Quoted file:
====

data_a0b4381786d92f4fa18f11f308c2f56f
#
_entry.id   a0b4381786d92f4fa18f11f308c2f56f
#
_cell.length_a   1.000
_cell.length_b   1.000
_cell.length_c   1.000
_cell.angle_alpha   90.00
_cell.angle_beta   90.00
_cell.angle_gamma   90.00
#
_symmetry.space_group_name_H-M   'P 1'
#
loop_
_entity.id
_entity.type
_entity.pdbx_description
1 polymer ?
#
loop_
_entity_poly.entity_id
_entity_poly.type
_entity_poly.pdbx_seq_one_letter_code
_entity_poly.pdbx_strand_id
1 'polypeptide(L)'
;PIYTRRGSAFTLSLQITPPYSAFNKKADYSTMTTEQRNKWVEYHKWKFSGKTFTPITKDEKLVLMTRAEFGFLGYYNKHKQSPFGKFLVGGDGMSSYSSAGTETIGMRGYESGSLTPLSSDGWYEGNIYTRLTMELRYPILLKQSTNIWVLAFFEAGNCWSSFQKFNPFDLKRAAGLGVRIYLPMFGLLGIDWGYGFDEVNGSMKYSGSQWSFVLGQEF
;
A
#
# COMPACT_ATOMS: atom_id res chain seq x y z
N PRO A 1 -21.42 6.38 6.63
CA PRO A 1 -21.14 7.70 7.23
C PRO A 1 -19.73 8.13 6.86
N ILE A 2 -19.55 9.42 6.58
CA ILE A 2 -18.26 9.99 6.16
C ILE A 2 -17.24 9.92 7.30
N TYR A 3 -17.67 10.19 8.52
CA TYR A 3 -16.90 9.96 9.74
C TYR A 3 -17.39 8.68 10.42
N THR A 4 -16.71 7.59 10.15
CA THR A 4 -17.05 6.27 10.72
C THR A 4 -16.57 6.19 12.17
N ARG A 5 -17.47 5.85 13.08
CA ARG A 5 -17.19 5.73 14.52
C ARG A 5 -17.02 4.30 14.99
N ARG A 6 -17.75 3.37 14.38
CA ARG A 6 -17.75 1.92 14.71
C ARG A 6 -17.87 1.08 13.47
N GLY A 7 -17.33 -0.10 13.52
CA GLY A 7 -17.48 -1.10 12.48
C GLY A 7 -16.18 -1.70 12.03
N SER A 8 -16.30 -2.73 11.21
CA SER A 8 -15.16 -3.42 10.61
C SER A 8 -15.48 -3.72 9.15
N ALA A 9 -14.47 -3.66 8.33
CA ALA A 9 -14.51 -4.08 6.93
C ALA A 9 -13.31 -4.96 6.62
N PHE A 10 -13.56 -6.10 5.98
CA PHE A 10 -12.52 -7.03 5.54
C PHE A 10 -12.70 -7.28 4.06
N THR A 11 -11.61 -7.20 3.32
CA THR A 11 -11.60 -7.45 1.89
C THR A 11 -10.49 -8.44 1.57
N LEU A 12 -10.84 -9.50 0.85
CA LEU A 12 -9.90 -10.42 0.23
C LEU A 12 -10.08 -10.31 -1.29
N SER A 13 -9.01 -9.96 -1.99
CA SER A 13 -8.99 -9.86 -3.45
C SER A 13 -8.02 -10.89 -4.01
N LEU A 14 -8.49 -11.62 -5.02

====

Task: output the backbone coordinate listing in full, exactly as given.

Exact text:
data_a0b4381786d92f4fa18f11f308c2f56f
#
_entry.id   a0b4381786d92f4fa18f11f308c2f56f
#
_cell.length_a   1.000
_cell.length_b   1.000
_cell.length_c   1.000
_cell.angle_alpha   90.00
_cell.angle_beta   90.00
_cell.angle_gamma   90.00
#
_symmetry.space_group_name_H-M   'P 1'
#
loop_
_entity.id
_entity.type
_entity.pdbx_description
1 polymer ?
#
loop_
_entity_poly.entity_id
_entity_poly.type
_entity_poly.pdbx_seq_one_letter_code
_entity_poly.pdbx_strand_id
1 'polypeptide(L)'
;PIYTRRGSAFTLSLQITPPYSAFNKKADYSTMTTEQRNKWVEYHKWKFSGKTFTPITKDEKLVLMTRAEFGFLGYYNKHKQSPFGKFLVGGDGMSSYSSAGTETIGMRGYESGSLTPLSSDGWYEGNIYTRLTMELRYPILLKQSTNIWVLAFFEAGNCWSSFQKFNPFDLKRAAGLGVRIYLPMFGLLGIDWGYGFDEVNGSMKYSGSQWSFVLGQEF
;
A
#
# COMPACT_ATOMS: atom_id res chain seq x y z
N PRO A 1 -21.42 6.38 6.63
CA PRO A 1 -21.14 7.70 7.23
C PRO A 1 -19.73 8.13 6.86
N ILE A 2 -19.55 9.42 6.58
CA ILE A 2 -18.26 9.99 6.16
C ILE A 2 -17.24 9.92 7.30
N TYR A 3 -17.67 10.19 8.52
CA TYR A 3 -16.90 9.96 9.74
C TYR A 3 -17.39 8.68 10.42
N THR A 4 -16.71 7.59 10.15
CA THR A 4 -17.05 6.27 10.72
C THR A 4 -16.57 6.19 12.17
N ARG A 5 -17.47 5.85 13.08
CA ARG A 5 -17.19 5.73 14.52
C ARG A 5 -17.02 4.30 14.99
N ARG A 6 -17.75 3.37 14.38
CA ARG A 6 -17.75 1.92 14.71
C ARG A 6 -17.87 1.08 13.47
N GLY A 7 -17.33 -0.10 13.52
CA GLY A 7 -17.48 -1.10 12.48
C GLY A 7 -16.18 -1.70 12.03
N SER A 8 -16.30 -2.73 11.21
CA SER A 8 -15.16 -3.42 10.61
C SER A 8 -15.48 -3.72 9.15
N ALA A 9 -14.47 -3.66 8.33
CA ALA A 9 -14.51 -4.08 6.93
C ALA A 9 -13.31 -4.96 6.62
N PHE A 10 -13.56 -6.10 5.98
CA PHE A 10 -12.52 -7.03 5.54
C PHE A 10 -12.70 -7.28 4.06
N THR A 11 -11.61 -7.20 3.32
CA THR A 11 -11.60 -7.45 1.89
C THR A 11 -10.49 -8.44 1.57
N LEU A 12 -10.84 -9.50 0.85
CA LEU A 12 -9.90 -10.42 0.23
C LEU A 12 -10.08 -10.31 -1.29
N SER A 13 -9.01 -9.96 -1.99
CA SER A 13 -8.99 -9.86 -3.45
C SER A 13 -8.02 -10.89 -4.01
N LEU A 14 -8.49 -11.62 -5.02